“The company will go through an orderly wind-down in the next five to six months,” Jim Nickell, a spokesman for National Century Financial Enterprises Inc., told Reuters. “We will continue to lay off workers.”
Privately held National Century’s clients included some of the nation’s biggest health-care providers. When National Century shut off their funding, a number of the health providers had to turn to a US Bankruptcy Court for protection just as National Century itself had (See Troubled Health Financing Company Files for Bankruptcy ). Alvarez & Marsal, a turnaround specialist firm hired by the company to sort through its financial affairs, found a gaping hole in the funds that were supposed to support the National Century’s bonds — the key capital source for its operations.
This made it virtually impossible to raise new funds, Alvarez & Marsal’s David Coles said in a Friday Wall Street Journal interview. Coles was appointed National Century’s chief executive.
The Dublin, Ohio-based National Century lent to a hundred or so health-care providers in exchange for unpaid medical bills to be reimbursed by insurers and government programs like Medicare or Medicaid. Between January 2001 and October 2002, it advanced $1.1 billion to clients that it may never get back, Coles told the Journal.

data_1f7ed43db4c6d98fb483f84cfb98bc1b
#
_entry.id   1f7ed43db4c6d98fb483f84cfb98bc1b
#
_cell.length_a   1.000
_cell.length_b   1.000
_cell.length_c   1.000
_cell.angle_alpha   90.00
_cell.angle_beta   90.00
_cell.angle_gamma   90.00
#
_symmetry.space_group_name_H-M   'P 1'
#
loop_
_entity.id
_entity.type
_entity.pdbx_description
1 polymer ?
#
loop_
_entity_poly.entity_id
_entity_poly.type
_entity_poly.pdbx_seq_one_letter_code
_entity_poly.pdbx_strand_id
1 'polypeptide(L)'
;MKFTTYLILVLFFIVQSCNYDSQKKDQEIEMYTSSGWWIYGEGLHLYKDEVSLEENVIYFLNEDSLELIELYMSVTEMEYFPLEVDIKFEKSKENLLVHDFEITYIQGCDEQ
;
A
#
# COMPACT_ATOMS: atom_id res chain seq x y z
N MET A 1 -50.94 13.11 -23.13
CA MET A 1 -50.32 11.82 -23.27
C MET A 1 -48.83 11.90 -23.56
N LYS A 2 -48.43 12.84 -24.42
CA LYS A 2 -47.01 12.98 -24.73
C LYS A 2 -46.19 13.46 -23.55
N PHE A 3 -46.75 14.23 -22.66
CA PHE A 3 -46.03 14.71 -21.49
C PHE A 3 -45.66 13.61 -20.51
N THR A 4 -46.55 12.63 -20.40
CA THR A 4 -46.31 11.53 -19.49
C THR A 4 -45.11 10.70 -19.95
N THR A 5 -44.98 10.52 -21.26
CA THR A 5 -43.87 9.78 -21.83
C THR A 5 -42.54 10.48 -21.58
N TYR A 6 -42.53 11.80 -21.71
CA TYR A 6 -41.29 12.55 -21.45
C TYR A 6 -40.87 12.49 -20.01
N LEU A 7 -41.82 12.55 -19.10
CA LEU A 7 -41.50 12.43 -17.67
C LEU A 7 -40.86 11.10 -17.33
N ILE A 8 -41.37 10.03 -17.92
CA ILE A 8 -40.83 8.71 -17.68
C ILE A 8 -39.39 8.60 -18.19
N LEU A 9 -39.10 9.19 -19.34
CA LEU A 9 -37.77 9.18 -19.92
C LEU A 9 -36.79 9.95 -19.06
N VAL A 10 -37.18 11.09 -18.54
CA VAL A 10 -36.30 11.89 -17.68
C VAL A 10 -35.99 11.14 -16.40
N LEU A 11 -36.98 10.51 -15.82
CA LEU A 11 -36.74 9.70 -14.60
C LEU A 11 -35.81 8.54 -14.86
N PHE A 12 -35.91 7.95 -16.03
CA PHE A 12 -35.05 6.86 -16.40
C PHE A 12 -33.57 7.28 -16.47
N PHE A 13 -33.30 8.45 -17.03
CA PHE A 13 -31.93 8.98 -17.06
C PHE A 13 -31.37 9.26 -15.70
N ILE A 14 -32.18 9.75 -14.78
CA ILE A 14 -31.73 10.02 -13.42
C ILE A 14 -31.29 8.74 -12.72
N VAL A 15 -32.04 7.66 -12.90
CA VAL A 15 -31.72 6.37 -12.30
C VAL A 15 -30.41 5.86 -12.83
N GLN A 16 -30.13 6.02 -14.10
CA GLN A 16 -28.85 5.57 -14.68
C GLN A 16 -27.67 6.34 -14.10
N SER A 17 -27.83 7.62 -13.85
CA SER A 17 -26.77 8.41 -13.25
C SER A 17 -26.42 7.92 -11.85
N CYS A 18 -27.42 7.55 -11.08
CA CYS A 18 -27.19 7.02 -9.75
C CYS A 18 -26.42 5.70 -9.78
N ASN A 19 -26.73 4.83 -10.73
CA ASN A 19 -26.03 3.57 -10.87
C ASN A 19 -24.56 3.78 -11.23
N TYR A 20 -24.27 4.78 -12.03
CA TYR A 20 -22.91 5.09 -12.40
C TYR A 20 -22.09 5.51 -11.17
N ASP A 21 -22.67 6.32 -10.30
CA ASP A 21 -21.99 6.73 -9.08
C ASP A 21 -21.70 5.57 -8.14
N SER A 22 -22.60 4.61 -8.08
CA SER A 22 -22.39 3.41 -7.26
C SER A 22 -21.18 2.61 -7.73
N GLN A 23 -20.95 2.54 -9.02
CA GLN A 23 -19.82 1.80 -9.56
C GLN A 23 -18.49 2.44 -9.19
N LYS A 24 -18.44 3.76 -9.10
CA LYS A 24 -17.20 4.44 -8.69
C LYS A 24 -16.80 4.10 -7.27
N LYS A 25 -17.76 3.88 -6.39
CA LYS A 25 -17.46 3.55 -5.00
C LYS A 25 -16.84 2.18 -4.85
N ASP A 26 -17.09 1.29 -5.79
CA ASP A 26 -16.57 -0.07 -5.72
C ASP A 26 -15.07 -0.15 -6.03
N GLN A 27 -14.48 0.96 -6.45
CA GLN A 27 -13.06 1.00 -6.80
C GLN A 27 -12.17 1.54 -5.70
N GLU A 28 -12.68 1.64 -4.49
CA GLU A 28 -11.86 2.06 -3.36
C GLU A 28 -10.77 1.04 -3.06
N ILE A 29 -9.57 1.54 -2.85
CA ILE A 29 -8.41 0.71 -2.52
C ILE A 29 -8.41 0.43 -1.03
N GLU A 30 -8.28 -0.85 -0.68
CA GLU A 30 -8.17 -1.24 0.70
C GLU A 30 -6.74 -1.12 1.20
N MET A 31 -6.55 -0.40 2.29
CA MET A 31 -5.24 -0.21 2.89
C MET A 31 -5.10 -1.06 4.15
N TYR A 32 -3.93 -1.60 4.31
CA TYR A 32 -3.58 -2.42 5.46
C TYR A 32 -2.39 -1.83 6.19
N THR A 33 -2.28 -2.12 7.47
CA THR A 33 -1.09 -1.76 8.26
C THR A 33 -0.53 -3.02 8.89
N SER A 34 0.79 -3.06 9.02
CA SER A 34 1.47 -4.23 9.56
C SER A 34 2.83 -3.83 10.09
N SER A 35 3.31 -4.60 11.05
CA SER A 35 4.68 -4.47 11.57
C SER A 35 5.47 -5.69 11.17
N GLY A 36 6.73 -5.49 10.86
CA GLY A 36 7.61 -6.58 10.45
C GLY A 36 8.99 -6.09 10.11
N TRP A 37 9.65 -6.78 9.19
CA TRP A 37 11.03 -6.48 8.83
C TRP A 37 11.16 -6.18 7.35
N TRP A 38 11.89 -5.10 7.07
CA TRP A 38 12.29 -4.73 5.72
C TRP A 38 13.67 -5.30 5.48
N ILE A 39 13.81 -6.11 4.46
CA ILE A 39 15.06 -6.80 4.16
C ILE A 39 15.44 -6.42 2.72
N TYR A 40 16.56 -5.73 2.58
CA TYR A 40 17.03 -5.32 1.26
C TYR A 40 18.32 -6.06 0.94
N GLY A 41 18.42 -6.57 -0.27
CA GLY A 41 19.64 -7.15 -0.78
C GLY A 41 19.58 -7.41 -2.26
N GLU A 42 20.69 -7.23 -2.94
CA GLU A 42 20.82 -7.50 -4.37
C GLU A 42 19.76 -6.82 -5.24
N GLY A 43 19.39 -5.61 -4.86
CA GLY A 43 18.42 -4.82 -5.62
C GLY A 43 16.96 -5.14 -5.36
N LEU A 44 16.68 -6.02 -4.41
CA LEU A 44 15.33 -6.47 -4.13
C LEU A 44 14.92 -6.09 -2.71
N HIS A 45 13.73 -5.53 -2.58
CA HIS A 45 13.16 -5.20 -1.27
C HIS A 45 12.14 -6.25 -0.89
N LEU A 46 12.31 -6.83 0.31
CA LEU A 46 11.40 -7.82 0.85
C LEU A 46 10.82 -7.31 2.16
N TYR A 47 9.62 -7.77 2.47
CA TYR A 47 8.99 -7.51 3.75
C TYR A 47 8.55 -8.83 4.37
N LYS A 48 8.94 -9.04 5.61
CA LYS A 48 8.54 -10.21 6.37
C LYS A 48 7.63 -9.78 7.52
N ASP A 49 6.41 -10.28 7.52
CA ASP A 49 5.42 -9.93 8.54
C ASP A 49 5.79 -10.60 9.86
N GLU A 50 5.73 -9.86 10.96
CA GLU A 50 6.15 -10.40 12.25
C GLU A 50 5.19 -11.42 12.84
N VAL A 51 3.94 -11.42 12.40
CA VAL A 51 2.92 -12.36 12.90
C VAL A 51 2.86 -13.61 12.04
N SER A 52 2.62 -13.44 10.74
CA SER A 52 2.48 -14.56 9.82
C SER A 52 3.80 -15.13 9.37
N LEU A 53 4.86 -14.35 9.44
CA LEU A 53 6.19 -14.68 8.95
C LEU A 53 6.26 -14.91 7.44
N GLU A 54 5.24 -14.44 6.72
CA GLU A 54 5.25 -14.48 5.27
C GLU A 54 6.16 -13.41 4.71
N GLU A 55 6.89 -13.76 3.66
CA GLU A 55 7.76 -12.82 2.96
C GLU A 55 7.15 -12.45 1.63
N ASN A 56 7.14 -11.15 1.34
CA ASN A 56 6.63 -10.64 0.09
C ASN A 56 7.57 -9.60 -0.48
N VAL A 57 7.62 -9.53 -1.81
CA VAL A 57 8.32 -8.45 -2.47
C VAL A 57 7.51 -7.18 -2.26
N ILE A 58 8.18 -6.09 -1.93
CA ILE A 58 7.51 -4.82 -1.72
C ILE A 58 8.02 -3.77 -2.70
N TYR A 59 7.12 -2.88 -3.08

To pay for its purchases of the unpaid bills, National Century sold bonds, called asset-backed securities. It has about $3.35 billion of these bonds outstanding. Once triple-A rated, these bonds were reduced to “junk” status by Moody’s Investors Service late last year.
With the exception of its headquarters, the company had shut all other offices. It now employs 70 people, many of who will be laid off over the next several months, Nickell said.
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